George Bush expects to be elected president by riding on Ronald Reagan's coattails, but at the same time he wants to keep secret his advice to the president over the past seven years. If he had original ideas, he hasn't made them public. If he benignly went along with everything Reagan decided, then who will George Bush turn to if the Oval Office is his own?

What worries White House conservatives -- those who call themselves ''true Reaganites'' -- is that there are differences between Bush and Reagan that should not remain hidden until inauguration day.

Take a look at Bush's wobbly stance on the Iran-contra scandal. He postures as a key player in the Reagan administration, but he expects voters to believe nobody told him about the arms-for-hostages deal. He was at an Army-Navy football game when the crucial decisions were made, he said. Bush also claims to have expressed private reservations about the little he did know. But no one seems to remember his remonstrances.

Then there is the wimp issue. Bush, the World War II fighter pilot, is no personal wimp. But his political courage deserves examination. His face-off with CBS anchor Dan Rather was hailed as macho because he put Rather on the spot. That's the kind of machismo that goes on around the quiche plate. Rather isn't running for president.

In a similar display, Bush stood up to a 15-year-old high school sophomore. In a school forum in Cedar Rapids, Iowa, the girl asked Bush about his stance on abortion. When he saw that she was taking her cue from a Jack Kemp campaign brochure, Bush took the brochure, tore it in half with a flourish and pronounced it ''finis.''

Being maulish with a minor and yelling at an anchorman doesn't give us an idea of how Bush would stand up to Mikhail Gorbachev.

It is politically expedient for Bush to tie himself to the ever-popular Reagan, but he must now demur on some decidedly un-Reaganlike things he has said in the past.

In the 1980 primary campaign, he vehemently derided Reagan's ''voodoo economics,'' a charge he has not repeated since.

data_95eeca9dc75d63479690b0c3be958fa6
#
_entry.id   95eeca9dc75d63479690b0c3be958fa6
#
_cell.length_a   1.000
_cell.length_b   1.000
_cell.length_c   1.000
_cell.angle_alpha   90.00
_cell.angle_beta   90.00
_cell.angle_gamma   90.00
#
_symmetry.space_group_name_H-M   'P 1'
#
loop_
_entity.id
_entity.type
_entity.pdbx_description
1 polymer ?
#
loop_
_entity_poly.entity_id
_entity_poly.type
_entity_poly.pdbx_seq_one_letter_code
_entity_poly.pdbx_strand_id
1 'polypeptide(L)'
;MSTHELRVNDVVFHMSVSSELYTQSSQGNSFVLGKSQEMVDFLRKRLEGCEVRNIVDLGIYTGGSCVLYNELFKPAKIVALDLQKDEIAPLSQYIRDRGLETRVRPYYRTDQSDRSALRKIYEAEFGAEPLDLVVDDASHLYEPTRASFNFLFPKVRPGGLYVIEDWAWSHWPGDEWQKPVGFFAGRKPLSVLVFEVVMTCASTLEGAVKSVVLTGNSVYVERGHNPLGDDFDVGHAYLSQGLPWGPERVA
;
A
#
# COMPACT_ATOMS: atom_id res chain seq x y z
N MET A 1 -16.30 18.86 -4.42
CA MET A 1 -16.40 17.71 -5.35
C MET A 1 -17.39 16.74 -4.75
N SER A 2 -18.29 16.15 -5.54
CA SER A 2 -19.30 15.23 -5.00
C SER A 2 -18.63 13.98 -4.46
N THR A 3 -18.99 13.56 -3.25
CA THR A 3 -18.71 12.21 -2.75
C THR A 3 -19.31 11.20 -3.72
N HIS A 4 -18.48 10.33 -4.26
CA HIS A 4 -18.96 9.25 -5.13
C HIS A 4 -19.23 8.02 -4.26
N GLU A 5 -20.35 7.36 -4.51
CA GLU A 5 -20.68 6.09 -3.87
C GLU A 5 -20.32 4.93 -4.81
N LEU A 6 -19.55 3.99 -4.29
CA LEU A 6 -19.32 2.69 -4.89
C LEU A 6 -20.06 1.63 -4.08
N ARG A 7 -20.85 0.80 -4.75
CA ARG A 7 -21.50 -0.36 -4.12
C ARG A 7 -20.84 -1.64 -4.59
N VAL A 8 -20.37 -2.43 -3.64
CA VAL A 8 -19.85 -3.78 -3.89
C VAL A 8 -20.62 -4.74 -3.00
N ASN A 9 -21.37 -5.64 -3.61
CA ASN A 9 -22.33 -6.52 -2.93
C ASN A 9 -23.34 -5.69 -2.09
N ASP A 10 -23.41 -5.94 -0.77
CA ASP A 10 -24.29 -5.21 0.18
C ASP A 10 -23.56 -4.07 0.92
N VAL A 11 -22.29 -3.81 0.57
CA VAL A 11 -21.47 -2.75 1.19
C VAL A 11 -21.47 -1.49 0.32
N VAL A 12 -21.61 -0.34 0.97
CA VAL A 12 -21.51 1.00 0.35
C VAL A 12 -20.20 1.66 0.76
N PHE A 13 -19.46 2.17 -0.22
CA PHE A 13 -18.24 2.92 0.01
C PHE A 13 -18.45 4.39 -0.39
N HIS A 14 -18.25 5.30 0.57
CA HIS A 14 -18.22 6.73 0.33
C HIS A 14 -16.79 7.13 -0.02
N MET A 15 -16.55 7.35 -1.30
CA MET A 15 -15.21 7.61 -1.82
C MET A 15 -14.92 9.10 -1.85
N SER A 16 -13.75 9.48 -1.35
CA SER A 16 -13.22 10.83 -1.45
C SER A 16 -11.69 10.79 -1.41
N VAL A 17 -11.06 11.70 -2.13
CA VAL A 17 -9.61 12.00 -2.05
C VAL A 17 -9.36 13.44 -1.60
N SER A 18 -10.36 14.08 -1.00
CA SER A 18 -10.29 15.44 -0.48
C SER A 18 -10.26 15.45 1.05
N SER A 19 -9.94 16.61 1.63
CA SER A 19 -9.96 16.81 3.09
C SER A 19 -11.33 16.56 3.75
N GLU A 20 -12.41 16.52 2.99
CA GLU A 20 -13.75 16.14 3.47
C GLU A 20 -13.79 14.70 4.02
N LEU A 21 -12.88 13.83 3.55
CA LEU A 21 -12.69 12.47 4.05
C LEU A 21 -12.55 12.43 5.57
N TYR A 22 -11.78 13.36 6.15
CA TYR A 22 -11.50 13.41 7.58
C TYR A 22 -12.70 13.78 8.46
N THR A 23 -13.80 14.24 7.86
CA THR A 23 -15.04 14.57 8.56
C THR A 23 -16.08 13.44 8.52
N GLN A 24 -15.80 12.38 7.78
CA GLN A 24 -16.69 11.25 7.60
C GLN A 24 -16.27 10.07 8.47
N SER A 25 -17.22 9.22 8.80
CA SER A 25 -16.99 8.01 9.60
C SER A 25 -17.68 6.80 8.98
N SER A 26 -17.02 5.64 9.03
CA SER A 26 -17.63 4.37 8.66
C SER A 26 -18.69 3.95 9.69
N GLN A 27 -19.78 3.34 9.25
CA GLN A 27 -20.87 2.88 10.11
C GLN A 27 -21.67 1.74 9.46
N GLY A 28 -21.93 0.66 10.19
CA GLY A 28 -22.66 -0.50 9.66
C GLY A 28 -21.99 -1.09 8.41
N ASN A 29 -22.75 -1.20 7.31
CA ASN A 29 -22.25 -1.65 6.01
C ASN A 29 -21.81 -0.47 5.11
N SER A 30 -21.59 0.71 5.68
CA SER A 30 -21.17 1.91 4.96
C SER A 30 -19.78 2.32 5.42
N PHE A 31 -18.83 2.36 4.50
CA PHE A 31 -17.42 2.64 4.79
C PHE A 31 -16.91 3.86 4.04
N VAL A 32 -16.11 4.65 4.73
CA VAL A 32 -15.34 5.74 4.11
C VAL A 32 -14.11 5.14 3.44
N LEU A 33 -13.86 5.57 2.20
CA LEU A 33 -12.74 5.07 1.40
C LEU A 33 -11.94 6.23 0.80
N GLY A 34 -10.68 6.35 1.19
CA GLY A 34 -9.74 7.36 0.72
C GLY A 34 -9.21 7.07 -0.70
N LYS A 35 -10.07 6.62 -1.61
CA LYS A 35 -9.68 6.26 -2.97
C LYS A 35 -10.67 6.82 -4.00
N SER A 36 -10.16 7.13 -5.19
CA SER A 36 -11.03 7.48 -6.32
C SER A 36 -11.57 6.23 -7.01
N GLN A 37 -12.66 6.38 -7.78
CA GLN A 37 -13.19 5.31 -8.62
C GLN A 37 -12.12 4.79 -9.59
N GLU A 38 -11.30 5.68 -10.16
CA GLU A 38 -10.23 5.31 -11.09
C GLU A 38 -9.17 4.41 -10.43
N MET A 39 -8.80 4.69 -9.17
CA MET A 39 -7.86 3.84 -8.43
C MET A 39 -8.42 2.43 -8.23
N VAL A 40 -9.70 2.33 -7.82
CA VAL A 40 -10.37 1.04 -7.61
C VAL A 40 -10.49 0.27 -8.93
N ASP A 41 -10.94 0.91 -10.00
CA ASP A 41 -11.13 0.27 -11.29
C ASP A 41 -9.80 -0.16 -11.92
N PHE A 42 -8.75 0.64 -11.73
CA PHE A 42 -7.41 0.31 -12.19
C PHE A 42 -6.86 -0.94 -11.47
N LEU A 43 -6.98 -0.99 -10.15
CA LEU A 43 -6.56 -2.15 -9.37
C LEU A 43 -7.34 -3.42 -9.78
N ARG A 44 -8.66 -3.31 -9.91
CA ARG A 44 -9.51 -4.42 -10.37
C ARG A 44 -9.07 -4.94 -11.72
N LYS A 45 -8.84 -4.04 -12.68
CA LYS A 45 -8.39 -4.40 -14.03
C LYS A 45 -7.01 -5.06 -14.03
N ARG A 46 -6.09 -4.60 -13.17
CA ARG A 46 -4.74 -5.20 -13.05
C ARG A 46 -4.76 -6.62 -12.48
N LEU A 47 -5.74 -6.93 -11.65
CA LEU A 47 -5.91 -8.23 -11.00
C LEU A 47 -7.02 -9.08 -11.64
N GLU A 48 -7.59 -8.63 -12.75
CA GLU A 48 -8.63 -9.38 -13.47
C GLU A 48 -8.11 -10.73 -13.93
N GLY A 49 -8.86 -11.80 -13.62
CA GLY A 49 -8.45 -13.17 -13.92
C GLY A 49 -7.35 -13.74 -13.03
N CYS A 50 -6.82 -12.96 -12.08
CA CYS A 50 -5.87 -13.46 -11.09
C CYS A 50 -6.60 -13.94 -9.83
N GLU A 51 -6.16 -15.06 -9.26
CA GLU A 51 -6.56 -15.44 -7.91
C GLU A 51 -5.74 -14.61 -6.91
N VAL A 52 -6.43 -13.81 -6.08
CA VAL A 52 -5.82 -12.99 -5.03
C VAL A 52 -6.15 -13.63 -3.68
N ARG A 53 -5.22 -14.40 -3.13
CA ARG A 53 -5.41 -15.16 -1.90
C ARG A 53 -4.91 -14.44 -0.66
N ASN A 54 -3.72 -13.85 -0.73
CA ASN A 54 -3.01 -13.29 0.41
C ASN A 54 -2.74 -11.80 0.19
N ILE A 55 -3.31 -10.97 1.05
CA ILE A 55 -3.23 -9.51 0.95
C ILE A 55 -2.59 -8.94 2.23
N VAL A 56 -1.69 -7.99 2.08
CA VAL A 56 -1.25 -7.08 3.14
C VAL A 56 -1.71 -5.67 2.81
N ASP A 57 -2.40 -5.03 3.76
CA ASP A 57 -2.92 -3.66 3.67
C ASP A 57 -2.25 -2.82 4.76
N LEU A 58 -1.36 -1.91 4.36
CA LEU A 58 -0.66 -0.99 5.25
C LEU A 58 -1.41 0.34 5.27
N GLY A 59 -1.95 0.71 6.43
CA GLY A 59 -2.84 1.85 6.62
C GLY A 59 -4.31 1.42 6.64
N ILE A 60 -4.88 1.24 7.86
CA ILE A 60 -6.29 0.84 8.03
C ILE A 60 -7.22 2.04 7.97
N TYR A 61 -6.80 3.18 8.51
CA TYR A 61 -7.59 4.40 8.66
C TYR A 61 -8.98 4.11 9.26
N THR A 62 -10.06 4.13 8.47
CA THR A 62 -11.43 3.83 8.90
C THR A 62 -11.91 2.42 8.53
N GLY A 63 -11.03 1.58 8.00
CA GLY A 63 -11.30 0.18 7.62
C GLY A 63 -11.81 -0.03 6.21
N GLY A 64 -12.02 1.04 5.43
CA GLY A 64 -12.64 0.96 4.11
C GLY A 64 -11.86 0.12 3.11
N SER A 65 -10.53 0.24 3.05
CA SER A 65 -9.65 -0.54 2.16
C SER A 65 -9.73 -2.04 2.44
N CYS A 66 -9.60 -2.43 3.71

Respected journalist Elizabeth Drew says Bush told her he wasn't gung ho about Reagan's Strategic Defense Initiative and that he had told Gorbachev as much. She published the story in The New Yorker magazine, and Bush's spokesman denied the vice president had said that.

Our own investigation shows that even if Bush won't reveal his own colors, his top appointees will. A good case in point is the control of sensitive Western technology.

The Reagan administration has tried to stem the flow of technology to the Soviet Union. But Malcolm Baldrige, the late commerce secretary and a Bush confidant, believed that too much interference by the Pentagon hampered the international flow of high-tech trade, which the Commerce Department was supposed to promote.

In 1984 a Presidential Task Force on International Private Enterprises, headed by Dwayne Andreas, recommended that the Pentagon, the CIA and the National Security Council be left out when the Cabinet was considering trade matters. Andreas had the backing of Bush staffers. When the president learned what the task force was up to, he canceled a luncheon with Andreas. Instead, Andreas got five minutes of the president's time in a ''drop by.''

Bush's two top men in the administration, Treasury Secretary James Baker and Baker's assistant, Richard Darman, finally got the job done. They created an Economic Policy Council to deliberate trade matters and didn't invite the Pentagon to join.

That crucial change makes it possible, for example, for Commerce Secretary William Verity to deal on multibillion-dollar high-tech projects with the Soviets without asking the Pentagon how it would affect the balance of military power.

The example of high-tech trading suggests there may be other ways in which Bush differs from the man he wants us to think is his mentor, Ronald Reagan. As one high-level administration official told us, ''George owes it to the American voters to come out of the closet and explain his differences with the president. It's certainly one way he could put the wimp image permanently and substantively to rest.''